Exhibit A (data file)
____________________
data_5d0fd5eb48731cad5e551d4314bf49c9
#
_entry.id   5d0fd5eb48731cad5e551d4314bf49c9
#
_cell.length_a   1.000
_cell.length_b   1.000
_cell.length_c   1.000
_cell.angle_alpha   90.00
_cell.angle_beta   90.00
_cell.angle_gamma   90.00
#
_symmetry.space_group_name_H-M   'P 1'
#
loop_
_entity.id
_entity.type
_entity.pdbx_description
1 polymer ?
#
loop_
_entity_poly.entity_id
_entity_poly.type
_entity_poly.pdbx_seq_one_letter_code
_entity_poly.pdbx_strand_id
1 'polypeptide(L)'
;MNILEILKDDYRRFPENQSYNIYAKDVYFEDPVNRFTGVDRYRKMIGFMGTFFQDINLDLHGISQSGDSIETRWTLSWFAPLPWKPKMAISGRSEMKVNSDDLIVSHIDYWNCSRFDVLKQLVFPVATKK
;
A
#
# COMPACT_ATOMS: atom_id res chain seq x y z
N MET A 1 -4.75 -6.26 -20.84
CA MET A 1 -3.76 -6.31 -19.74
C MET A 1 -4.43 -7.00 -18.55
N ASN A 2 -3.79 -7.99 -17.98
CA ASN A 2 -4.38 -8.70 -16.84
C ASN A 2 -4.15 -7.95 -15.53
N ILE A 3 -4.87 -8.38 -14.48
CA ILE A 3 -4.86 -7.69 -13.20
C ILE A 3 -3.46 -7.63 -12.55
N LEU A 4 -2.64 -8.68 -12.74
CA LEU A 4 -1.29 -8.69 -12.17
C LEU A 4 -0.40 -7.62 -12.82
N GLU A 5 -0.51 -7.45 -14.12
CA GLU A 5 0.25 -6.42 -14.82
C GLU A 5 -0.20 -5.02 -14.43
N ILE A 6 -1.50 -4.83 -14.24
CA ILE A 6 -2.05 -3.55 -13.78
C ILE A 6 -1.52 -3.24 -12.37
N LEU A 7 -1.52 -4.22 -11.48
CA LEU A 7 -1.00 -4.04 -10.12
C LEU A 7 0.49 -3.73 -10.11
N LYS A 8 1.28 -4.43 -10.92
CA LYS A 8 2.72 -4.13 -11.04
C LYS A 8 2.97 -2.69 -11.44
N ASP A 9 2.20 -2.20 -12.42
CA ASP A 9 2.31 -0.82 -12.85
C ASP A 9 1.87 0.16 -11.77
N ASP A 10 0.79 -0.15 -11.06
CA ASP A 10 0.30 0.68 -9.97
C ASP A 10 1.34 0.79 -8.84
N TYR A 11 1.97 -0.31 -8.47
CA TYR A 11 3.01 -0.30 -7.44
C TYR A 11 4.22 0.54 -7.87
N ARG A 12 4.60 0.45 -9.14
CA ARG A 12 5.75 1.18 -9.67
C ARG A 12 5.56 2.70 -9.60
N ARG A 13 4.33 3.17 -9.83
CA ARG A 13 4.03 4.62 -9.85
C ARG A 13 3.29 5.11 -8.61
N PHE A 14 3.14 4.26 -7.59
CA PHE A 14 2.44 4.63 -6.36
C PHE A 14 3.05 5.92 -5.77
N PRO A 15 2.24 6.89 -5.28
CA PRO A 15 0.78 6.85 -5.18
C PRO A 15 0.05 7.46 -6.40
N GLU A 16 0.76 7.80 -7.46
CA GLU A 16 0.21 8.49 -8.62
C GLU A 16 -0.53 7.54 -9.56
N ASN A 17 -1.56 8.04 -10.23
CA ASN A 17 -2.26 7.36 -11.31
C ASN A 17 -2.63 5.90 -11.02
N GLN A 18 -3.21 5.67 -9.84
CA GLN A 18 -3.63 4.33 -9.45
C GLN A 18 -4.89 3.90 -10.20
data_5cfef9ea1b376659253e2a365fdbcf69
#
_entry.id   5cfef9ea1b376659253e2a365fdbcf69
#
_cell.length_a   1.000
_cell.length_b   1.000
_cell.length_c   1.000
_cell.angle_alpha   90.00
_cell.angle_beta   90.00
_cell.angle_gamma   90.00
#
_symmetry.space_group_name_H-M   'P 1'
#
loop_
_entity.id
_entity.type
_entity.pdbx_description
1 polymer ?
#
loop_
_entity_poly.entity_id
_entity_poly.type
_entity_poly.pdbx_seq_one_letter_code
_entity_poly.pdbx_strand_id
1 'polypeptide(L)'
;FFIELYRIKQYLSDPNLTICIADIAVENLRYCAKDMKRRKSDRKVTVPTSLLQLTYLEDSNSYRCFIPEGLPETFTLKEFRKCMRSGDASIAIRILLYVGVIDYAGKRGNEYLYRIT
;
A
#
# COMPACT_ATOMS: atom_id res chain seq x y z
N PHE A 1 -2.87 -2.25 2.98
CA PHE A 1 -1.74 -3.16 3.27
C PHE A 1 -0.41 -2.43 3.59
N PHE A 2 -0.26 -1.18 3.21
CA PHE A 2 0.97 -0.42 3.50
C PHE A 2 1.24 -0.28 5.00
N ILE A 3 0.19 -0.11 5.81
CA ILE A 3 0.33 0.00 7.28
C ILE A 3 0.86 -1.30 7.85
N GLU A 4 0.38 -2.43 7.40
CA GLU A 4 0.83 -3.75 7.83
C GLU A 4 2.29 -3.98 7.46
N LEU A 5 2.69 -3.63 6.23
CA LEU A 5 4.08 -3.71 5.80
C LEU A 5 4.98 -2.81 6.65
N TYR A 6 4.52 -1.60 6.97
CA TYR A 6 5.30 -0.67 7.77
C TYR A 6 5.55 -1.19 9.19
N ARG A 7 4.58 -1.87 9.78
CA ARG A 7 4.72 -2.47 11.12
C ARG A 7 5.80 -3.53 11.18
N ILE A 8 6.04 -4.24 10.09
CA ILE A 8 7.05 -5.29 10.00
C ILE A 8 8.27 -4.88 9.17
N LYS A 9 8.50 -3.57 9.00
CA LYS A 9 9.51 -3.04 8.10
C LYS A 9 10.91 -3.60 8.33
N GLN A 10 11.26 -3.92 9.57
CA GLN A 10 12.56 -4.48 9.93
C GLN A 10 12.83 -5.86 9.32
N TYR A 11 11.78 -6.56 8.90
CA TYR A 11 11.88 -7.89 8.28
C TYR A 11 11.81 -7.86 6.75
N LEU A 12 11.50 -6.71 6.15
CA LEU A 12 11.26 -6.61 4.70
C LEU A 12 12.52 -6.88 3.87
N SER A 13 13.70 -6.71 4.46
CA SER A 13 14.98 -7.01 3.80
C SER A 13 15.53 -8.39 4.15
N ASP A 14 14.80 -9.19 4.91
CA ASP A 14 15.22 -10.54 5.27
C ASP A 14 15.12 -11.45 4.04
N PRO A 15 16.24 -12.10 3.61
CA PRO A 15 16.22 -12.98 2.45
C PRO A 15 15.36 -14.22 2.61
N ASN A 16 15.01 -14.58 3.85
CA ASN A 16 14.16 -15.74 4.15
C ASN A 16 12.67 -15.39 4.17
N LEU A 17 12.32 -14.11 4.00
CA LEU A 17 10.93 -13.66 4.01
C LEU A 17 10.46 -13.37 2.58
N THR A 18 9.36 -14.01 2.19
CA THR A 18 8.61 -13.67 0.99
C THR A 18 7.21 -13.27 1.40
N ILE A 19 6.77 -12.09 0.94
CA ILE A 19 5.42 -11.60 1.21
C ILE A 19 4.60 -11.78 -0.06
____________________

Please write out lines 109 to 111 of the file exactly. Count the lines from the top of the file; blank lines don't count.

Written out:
1 'polypeptide(L)'
;FFIELYRIKQYLSDPNLTICIADIAVENLRYCAKDMKRRKSDRKVTVPTSLLQLTYLEDSNSYRCFIPEGLPETFTLKEFRKCMRSGDASIAIRILLYVGVIDYAGKRGNEYLYRIT
;